The theme of AirVenture 2011 was the Hundredth Anniversary of Naval Aviation. This brought out a number of aircraft you don't see very often, including this ultra-rare Grumman F7-F Tiger cat. The same power as a Douglas A-26 Invader in an airframe half the size.
In our booth at Oshkosh I stand with three pilots who flew in their Corvair powered Zeniths. From left to right, Shane McDaniels who flew in a 2700cc CH 650 from Missouri, Woody Harris in a 2850cc CH 601B from California, and Andy Elliott in a 3100cc CH 601B from Arizona.
The above photo is Shane and Phyllis McDaniels’ 650. The fantastic finish work was admired by legions of builders all week. This aircraft was the first amateur built Zenith 650 to be registered with the FAA. When a new model of aircraft comes out and the first one flying is Corvair powered, it speaks a lot about the popularity of the powerplant.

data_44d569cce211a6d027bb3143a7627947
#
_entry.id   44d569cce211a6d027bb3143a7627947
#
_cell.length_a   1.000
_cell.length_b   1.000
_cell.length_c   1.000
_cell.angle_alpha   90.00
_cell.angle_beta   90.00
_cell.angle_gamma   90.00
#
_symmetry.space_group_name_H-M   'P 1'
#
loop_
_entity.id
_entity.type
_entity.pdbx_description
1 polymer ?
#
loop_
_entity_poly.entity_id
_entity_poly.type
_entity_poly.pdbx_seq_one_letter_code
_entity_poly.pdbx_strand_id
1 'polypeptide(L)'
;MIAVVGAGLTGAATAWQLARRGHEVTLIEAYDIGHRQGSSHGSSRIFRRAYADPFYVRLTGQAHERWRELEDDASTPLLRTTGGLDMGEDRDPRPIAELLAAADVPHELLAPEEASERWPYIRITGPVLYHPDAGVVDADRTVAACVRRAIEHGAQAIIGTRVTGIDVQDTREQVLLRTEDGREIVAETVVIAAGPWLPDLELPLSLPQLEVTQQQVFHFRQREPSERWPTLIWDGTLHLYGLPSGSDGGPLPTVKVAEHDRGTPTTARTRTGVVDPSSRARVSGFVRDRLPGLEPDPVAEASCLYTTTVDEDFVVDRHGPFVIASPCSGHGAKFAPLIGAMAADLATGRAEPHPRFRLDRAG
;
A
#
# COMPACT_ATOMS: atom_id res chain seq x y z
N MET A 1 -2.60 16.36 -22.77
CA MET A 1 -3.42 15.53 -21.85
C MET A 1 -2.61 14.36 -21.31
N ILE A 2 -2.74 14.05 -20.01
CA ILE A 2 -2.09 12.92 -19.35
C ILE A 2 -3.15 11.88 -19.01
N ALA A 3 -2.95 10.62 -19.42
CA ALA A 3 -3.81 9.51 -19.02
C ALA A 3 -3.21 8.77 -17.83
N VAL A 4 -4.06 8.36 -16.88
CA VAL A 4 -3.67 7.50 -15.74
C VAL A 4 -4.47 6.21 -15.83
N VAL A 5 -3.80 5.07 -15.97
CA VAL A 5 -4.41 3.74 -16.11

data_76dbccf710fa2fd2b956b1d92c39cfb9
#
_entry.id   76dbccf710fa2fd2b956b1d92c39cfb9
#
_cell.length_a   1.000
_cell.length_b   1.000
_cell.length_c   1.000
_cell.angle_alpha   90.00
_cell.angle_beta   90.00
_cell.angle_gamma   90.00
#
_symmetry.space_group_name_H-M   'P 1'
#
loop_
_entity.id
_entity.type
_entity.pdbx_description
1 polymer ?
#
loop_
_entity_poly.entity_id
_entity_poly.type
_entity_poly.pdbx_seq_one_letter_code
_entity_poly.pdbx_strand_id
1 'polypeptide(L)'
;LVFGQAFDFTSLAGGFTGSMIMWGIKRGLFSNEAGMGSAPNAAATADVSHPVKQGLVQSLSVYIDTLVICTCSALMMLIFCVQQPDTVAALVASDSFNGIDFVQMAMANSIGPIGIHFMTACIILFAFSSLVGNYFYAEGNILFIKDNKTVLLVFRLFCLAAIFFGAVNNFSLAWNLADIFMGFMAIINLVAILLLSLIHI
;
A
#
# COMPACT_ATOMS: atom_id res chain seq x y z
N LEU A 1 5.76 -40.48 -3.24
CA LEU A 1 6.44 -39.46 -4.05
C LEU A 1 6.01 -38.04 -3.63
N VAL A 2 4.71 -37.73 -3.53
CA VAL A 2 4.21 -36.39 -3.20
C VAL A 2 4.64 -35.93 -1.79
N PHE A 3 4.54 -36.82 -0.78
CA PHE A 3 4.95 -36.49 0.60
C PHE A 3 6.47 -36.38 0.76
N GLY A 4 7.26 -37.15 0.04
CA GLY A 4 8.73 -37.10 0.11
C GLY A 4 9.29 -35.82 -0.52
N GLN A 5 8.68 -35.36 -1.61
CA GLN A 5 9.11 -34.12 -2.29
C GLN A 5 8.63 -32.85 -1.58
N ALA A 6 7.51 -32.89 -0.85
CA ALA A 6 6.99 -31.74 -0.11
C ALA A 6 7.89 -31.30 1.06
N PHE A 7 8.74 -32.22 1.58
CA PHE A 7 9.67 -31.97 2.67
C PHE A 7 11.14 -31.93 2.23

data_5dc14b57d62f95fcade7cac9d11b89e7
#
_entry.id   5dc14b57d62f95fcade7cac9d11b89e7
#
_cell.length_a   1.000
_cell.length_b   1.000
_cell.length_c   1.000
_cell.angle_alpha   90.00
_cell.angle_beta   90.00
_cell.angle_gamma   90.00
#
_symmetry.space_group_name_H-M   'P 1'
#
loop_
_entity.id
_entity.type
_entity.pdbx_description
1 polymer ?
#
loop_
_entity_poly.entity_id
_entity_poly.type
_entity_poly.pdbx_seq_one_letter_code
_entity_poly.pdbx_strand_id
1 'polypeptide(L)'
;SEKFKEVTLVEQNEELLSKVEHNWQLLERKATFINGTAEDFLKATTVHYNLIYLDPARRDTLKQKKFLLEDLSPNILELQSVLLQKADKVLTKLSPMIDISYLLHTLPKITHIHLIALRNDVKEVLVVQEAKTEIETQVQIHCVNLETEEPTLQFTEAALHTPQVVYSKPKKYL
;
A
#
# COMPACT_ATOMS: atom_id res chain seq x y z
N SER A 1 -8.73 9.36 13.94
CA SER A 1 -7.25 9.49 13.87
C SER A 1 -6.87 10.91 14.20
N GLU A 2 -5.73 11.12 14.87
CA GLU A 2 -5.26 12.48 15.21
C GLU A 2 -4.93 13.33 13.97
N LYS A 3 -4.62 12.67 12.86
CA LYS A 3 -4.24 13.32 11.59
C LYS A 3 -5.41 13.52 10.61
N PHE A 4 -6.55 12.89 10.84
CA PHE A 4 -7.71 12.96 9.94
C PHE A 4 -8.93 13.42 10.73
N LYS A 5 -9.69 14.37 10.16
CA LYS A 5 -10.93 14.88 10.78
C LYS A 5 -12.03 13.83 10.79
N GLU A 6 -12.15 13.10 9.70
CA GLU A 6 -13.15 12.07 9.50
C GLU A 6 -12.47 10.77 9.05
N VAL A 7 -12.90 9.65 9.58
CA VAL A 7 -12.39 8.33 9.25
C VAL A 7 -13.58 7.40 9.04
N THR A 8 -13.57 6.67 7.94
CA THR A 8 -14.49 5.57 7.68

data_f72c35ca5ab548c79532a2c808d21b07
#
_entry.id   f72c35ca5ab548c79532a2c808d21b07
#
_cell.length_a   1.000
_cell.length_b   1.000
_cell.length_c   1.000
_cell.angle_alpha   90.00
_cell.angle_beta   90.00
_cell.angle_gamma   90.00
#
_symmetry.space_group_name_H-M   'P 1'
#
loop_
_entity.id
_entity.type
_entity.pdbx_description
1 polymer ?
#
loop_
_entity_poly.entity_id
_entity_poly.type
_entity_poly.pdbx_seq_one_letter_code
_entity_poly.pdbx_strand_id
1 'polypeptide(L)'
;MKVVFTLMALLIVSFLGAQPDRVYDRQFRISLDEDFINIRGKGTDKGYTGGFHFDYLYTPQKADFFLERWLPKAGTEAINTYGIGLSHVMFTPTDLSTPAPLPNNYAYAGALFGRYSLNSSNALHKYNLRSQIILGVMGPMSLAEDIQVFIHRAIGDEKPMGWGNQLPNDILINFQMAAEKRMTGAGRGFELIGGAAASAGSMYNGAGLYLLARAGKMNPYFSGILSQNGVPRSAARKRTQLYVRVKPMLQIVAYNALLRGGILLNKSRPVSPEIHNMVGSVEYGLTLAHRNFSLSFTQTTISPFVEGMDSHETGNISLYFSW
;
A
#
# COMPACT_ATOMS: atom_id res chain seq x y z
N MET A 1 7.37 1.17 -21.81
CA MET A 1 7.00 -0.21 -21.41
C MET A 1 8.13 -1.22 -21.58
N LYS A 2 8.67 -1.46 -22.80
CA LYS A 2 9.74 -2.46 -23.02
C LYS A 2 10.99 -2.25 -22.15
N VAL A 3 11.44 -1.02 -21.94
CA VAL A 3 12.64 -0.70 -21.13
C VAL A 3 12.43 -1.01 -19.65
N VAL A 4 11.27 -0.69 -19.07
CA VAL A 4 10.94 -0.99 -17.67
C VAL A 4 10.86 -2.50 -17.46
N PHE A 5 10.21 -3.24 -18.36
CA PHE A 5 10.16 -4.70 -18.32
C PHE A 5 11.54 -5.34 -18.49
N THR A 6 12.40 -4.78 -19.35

Corvair College #14 hosts Ken Pavlou and Pramod Katowal took the opportunity to host a very nice Corvair cookout in the campground at Oshkosh. From left to right, ZenVair 601 builder and pilot Woody Harris, Roy Szarafinski of RoysGarage.com and Fisher Horizon builder Jim Waters of Pennsylvania enjoying themselves.
Among others at the Corvair cookout were, from left to right above, 601 builder Larry Webber and the Whittingtons, who have a flying Corvair powered 601 HDS.
Above is Andy Elliott's 601 XL tailwheel aircraft. It now has 350 hours on it. Its 3100cc engine flew 200 hours in our own 601, then moved on to 325 more in Andy’s aircraft before he added a Weseman bearing to the front of the engine. This is Andy’s second trip to AirVenture in the aircraft, and he has flown it all over the Southwest. There are a number of very popular videos of his flying on YouTube.